Re: Permutations.

*To*: mathgroup at smc.vnet.net*Subject*: [mg14805] Re: [mg14771] Permutations.*From*: Jurgen Tischer <jtischer at col2.telecom.com.co>*Date*: Wed, 18 Nov 1998 01:29:06 -0500*Organization*: Universidad del Valle*References*: <199811140808.DAA03469@smc.vnet.net.>*Sender*: owner-wri-mathgroup at wolfram.com

Hi Alan, In[1]:= <<DiscreteMath`Combinatorica` In[2]:= KPermutations[li_,n_]:= Flatten[Outer[Part,KSubsets[li,n],Permutations[Range[n]],1],1] Jurgen "Alan W.Hopper" wrote: > > Greetings, > > For the combinations of n objects taken k at a time, (where order counts > and there is no duplication), the function KSubsets is the one to use. > e.g. > In[1]:= <<DiscreteMath`Combinatorica` > > In[2]:= Table[KSubsets[{a,b,c,d}, k], {k, 4}] > > Out[3]= {{{a}, {b}, {c}, {d}}, > {{a,b}, {a,c}, {b,c}, {b,d}, {c,d}}, > {{a,b,c}, {a,b,d}, {a,c,d}, {b,c,d}}, > {{a,b,c,d}}} > > But likewise in wanting to find all the permutation subsets (with no > duplication and order not counting), of a numerical or symbolic list, > there does not seem to be a function anywhere (including the packages), > to achieve this goal. > > (By n!/(n-k)!, there will be be; 4, 12, 24, 24 permutations taken k = > 1, 2, 3, 4 at a time, for a 4 element list). > > The built-in function Permutations and also LexicographicPermutations > (from Combinatorica) do not take a second argument, as KSubsets does, > and so only the (n, k=n) permutations (24 in the example ) can be > found. > > I would appreciate some assistance to find a way to generate all of the > permutation subsets, in List, Table or Column form. > > Alan W.Hopper > awhopper at hermes.net.au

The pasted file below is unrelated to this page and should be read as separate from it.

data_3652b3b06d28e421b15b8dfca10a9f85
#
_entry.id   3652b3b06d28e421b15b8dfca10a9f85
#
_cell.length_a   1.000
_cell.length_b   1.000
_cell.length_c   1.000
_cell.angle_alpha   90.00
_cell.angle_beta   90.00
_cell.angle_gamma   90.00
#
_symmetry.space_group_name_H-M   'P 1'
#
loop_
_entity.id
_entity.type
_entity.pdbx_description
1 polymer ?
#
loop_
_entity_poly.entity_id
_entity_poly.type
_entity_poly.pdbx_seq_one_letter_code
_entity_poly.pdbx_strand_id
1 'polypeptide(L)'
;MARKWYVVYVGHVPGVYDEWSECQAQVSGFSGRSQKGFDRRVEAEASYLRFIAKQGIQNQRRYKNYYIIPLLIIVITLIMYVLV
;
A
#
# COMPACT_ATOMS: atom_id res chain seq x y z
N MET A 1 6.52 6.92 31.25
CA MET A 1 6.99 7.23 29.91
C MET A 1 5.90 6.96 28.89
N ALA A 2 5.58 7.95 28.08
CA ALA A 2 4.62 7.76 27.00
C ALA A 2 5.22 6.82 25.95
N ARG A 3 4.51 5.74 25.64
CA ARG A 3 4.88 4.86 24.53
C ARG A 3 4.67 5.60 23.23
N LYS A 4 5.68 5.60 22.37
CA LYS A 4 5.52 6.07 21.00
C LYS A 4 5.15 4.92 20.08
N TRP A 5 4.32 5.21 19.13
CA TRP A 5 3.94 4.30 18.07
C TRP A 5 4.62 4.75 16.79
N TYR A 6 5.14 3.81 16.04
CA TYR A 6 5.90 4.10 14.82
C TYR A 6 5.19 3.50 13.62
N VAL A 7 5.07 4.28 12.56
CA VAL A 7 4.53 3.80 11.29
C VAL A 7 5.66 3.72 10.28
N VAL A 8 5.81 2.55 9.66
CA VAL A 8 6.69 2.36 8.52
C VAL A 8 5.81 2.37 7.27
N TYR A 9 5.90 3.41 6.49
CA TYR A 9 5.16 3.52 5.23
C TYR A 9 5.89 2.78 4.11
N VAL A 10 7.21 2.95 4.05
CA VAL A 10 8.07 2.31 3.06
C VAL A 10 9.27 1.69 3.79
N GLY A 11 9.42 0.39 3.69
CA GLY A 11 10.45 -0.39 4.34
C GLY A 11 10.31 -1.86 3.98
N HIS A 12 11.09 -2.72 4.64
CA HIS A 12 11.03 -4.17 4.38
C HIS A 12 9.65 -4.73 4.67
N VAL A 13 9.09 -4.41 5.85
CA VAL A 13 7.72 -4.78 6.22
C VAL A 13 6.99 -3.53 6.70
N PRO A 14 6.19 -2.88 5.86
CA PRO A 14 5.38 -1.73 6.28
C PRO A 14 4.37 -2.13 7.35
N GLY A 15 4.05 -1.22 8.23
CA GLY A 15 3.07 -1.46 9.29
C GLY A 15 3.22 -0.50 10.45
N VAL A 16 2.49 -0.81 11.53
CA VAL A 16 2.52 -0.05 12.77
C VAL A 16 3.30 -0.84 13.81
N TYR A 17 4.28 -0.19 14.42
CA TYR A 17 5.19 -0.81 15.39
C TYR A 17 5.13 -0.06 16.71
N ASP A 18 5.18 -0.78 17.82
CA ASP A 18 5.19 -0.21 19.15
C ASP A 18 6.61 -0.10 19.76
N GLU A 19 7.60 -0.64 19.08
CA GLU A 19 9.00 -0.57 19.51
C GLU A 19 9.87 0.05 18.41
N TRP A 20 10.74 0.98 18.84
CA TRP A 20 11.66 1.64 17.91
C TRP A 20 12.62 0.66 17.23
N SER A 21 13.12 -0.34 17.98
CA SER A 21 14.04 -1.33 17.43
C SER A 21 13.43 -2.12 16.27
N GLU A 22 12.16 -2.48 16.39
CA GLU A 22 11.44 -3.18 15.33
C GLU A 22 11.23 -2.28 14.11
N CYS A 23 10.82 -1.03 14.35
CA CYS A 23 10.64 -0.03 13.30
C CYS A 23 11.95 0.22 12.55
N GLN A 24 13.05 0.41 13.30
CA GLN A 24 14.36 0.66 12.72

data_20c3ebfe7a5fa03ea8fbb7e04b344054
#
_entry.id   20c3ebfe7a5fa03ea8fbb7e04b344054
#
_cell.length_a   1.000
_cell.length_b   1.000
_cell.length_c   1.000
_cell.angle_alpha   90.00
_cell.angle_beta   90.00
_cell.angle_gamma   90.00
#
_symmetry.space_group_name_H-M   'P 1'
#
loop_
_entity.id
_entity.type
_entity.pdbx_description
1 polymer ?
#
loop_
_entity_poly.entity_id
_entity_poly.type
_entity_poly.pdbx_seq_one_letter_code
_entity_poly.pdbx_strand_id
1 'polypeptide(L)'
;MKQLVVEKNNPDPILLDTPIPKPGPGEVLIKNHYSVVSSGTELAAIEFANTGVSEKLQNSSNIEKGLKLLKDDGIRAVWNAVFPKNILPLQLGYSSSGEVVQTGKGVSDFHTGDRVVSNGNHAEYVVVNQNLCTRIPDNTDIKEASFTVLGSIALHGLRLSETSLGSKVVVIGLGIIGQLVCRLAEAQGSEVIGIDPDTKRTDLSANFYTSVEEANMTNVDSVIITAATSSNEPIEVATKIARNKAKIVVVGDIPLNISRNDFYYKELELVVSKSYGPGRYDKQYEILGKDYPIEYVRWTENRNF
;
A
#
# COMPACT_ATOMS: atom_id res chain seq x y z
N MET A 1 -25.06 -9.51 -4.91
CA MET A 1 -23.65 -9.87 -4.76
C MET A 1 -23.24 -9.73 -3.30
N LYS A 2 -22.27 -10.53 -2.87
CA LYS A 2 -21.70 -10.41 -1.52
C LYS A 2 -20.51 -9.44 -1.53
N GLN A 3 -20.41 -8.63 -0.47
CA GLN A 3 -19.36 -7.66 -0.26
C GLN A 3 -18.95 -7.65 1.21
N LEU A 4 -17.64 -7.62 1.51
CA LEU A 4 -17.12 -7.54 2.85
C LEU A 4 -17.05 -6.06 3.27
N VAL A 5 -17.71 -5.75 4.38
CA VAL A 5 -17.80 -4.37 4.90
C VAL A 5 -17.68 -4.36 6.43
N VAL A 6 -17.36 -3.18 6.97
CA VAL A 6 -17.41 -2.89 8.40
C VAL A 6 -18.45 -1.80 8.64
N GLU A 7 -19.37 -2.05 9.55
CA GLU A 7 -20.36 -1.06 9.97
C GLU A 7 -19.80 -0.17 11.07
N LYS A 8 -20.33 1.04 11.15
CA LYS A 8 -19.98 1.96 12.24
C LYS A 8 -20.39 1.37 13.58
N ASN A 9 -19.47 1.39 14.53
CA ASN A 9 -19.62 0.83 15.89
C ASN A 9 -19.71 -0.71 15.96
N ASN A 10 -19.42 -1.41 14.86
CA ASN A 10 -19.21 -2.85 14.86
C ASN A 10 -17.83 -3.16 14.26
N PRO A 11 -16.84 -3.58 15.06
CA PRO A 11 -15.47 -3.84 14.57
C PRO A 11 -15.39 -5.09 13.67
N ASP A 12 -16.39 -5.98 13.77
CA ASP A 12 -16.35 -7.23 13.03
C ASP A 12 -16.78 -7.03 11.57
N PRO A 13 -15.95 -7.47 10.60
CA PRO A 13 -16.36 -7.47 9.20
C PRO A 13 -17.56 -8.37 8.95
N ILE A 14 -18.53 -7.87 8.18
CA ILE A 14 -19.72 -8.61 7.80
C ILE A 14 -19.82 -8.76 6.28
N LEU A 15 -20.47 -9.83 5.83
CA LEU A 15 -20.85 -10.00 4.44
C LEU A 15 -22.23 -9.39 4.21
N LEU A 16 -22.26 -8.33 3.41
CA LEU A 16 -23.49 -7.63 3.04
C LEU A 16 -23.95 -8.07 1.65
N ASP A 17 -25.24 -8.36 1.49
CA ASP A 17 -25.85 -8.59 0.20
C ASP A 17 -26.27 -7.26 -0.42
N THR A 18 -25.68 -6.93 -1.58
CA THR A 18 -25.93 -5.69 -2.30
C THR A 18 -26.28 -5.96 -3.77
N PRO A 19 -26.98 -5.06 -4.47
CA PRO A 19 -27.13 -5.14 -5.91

**References**:**Permutations.***From:*"Alan W.Hopper" <awhopper@hermes.net.au>